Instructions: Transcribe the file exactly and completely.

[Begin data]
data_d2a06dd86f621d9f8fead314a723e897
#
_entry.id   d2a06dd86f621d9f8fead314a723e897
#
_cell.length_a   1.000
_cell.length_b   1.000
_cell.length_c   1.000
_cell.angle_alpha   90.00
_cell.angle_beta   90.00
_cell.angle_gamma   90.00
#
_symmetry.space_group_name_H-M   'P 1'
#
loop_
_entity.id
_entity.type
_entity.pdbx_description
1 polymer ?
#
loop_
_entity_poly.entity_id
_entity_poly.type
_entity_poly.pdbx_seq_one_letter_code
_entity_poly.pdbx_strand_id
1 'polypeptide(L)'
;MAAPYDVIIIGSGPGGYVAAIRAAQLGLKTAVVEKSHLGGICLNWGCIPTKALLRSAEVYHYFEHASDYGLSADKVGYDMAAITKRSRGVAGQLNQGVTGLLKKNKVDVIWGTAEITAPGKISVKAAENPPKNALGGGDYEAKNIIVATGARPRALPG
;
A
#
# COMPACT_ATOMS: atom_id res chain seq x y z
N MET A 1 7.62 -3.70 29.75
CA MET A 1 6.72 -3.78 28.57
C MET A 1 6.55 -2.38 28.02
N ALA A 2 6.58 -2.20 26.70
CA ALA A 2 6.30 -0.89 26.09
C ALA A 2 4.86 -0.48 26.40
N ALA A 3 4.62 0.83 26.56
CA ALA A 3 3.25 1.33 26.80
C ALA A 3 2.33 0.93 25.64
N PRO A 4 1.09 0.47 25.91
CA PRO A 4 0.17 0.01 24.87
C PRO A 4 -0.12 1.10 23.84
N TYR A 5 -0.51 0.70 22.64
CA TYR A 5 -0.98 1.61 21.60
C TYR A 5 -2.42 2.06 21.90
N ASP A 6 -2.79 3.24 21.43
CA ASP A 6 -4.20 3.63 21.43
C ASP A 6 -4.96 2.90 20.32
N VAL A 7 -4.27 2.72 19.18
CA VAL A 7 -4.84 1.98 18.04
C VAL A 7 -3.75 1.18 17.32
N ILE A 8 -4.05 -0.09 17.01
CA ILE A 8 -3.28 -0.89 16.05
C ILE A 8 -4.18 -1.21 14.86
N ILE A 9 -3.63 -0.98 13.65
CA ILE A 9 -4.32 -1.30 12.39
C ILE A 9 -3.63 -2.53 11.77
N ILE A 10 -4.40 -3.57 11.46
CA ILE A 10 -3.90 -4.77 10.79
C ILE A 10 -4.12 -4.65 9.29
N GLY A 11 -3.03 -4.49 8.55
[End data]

data_d2a06dd86f621d9f8fead314a723e897
#
_entry.id   d2a06dd86f621d9f8fead314a723e897
#
_cell.length_a   1.000
_cell.length_b   1.000
_cell.length_c   1.000
_cell.angle_alpha   90.00
_cell.angle_beta   90.00
_cell.angle_gamma   90.00
#
_symmetry.space_group_name_H-M   'P 1'
#
loop_
_entity.id
_entity.type
_entity.pdbx_description
1 polymer ?
#
loop_
_entity_poly.entity_id
_entity_poly.type
_entity_poly.pdbx_seq_one_letter_code
_entity_poly.pdbx_strand_id
1 'polypeptide(L)'
;MAAPYDVIIIGSGPGGYVAAIRAAQLGLKTAVVEKSHLGGICLNWGCIPTKALLRSAEVYHYFEHASDYGLSADKVGYDMAAITKRSRGVAGQLNQGVTGLLKKNKVDVIWGTAEITAPGKISVKAAENPPKNALGGGDYEAKNIIVATGARPRALPG
;
A
#
# COMPACT_ATOMS: atom_id res chain seq x y z
N MET A 1 7.62 -3.70 29.75
CA MET A 1 6.72 -3.78 28.57
C MET A 1 6.55 -2.38 28.02
N ALA A 2 6.58 -2.20 26.70
CA ALA A 2 6.30 -0.89 26.09
C ALA A 2 4.86 -0.48 26.40
N ALA A 3 4.62 0.83 26.56
CA ALA A 3 3.25 1.33 26.80
C ALA A 3 2.33 0.93 25.64
N PRO A 4 1.09 0.47 25.91
CA PRO A 4 0.17 0.01 24.87
C PRO A 4 -0.12 1.10 23.84
N TYR A 5 -0.51 0.70 22.64
CA TYR A 5 -0.98 1.61 21.60
C TYR A 5 -2.42 2.06 21.90
N ASP A 6 -2.79 3.24 21.43
CA ASP A 6 -4.20 3.63 21.43
C ASP A 6 -4.96 2.90 20.32
N VAL A 7 -4.27 2.72 19.18
CA VAL A 7 -4.84 1.98 18.04
C VAL A 7 -3.75 1.18 17.32
N ILE A 8 -4.05 -0.09 17.01
CA ILE A 8 -3.28 -0.89 16.05
C ILE A 8 -4.18 -1.21 14.86
N ILE A 9 -3.63 -0.98 13.65
CA ILE A 9 -4.32 -1.30 12.39
C ILE A 9 -3.63 -2.53 11.77
N ILE A 10 -4.40 -3.57 11.46
CA ILE A 10 -3.90 -4.77 10.79
C ILE A 10 -4.12 -4.65 9.29
N GLY A 11 -3.03 -4.49 8.55